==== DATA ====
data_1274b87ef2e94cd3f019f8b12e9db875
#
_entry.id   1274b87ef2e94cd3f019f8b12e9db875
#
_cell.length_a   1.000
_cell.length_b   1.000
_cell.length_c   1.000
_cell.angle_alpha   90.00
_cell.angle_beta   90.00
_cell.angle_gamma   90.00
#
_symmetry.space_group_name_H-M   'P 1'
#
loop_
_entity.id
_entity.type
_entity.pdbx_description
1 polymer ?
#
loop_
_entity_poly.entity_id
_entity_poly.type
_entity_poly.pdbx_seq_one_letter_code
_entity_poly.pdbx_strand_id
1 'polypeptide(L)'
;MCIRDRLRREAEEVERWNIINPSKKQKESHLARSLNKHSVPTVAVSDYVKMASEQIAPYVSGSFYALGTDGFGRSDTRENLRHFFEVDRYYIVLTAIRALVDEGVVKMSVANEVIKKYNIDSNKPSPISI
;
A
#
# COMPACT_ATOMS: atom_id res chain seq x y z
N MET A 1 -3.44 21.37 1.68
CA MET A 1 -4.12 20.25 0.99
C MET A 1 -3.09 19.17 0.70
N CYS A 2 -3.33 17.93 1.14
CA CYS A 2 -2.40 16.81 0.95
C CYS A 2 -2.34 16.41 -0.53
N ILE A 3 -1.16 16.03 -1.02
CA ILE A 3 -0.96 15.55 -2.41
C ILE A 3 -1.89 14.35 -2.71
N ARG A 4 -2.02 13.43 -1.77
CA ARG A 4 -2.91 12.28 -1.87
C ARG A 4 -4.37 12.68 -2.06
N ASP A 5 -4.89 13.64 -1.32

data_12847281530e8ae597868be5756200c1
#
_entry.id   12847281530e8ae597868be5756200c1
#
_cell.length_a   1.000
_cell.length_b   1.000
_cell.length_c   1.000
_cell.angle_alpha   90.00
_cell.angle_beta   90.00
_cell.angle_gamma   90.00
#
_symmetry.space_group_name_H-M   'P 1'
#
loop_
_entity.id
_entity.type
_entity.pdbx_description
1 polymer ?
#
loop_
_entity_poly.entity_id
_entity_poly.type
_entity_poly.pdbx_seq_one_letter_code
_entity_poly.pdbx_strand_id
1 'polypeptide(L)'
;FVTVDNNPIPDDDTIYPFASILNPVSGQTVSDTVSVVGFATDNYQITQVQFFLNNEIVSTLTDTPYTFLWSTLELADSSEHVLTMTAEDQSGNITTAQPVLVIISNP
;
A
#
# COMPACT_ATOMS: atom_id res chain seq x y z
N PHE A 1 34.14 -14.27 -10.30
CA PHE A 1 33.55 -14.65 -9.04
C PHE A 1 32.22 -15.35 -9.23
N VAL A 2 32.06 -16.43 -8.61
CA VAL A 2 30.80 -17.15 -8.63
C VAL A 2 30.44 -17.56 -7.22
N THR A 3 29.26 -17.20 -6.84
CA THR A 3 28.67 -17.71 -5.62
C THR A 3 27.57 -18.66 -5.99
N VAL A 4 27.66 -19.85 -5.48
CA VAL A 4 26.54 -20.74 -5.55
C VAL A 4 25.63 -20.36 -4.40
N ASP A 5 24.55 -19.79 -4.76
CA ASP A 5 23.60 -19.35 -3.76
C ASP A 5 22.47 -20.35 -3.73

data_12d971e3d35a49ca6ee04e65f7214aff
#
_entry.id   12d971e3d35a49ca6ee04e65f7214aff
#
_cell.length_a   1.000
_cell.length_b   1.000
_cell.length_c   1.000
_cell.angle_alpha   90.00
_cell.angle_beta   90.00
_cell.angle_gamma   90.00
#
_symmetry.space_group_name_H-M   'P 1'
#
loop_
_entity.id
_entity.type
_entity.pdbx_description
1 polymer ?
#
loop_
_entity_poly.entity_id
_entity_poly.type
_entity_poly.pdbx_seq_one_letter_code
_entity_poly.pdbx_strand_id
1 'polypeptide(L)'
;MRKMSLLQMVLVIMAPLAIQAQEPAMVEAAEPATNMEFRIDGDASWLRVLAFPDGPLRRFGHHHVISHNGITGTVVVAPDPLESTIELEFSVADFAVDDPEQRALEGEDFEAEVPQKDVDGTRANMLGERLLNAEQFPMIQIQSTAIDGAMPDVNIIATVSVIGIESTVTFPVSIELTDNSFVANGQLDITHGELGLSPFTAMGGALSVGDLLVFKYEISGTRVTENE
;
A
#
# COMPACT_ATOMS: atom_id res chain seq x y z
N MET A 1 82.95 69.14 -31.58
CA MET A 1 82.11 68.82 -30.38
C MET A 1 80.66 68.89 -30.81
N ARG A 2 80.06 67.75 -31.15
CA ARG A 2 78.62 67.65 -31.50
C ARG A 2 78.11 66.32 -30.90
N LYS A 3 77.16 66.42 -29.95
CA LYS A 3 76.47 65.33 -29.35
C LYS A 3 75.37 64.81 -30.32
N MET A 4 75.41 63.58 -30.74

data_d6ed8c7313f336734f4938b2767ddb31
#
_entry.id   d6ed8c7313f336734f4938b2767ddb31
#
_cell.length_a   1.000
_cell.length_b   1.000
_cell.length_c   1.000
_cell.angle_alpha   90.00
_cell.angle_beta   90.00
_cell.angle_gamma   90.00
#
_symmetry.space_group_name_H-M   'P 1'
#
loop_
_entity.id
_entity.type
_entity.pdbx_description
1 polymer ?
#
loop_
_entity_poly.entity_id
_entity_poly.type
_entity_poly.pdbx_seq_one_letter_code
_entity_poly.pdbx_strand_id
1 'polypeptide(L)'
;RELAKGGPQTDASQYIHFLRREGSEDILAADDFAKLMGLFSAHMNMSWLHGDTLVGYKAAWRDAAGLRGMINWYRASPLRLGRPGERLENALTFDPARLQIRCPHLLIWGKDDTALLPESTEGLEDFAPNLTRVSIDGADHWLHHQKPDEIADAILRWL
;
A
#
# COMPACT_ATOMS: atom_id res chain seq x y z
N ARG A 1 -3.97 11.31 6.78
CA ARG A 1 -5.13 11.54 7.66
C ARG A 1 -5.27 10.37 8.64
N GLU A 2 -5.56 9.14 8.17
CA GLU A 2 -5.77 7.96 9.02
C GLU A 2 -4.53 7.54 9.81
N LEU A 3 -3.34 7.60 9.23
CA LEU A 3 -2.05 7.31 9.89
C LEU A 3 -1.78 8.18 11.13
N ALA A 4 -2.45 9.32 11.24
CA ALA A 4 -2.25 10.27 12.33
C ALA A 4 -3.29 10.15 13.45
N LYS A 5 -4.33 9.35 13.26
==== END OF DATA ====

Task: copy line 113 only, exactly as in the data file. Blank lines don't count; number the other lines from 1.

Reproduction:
1 'polypeptide(L)'